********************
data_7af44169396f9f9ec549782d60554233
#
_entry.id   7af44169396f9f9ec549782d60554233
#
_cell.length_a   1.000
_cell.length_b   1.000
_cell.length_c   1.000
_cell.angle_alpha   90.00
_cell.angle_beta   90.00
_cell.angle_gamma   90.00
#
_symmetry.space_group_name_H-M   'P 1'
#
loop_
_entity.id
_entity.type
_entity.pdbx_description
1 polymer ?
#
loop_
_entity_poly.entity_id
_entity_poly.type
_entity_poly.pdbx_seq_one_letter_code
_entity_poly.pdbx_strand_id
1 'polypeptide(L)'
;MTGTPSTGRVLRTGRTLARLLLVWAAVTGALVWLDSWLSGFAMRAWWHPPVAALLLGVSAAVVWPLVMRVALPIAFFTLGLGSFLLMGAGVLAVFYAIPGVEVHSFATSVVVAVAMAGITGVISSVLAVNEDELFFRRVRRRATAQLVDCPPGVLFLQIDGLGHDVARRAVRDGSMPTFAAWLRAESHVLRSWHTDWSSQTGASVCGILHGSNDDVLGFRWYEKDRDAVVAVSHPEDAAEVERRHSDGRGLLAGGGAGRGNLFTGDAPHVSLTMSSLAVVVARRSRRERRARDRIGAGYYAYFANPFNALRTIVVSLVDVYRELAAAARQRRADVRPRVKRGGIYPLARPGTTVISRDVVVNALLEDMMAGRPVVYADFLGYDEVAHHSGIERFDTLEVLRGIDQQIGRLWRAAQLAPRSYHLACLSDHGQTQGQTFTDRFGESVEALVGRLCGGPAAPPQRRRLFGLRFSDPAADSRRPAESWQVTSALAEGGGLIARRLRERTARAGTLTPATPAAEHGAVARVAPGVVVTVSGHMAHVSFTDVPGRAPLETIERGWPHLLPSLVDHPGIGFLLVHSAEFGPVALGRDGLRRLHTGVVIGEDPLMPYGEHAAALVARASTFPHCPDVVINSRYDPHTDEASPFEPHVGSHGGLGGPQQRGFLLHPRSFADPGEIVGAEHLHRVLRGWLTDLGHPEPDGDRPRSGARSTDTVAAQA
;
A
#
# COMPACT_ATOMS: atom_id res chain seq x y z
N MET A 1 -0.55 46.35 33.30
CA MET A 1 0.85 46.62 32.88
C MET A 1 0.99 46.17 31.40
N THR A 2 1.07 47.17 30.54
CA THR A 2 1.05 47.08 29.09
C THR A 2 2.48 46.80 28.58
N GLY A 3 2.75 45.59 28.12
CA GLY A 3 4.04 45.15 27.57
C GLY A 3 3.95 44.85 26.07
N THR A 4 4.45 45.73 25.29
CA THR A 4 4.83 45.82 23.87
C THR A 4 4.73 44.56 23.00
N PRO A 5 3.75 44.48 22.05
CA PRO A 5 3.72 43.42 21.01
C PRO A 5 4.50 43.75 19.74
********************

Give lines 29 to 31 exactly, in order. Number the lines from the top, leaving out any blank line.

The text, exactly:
#
# COMPACT_ATOMS: atom_id res chain seq x y z
N MET A 1 -0.55 46.35 33.30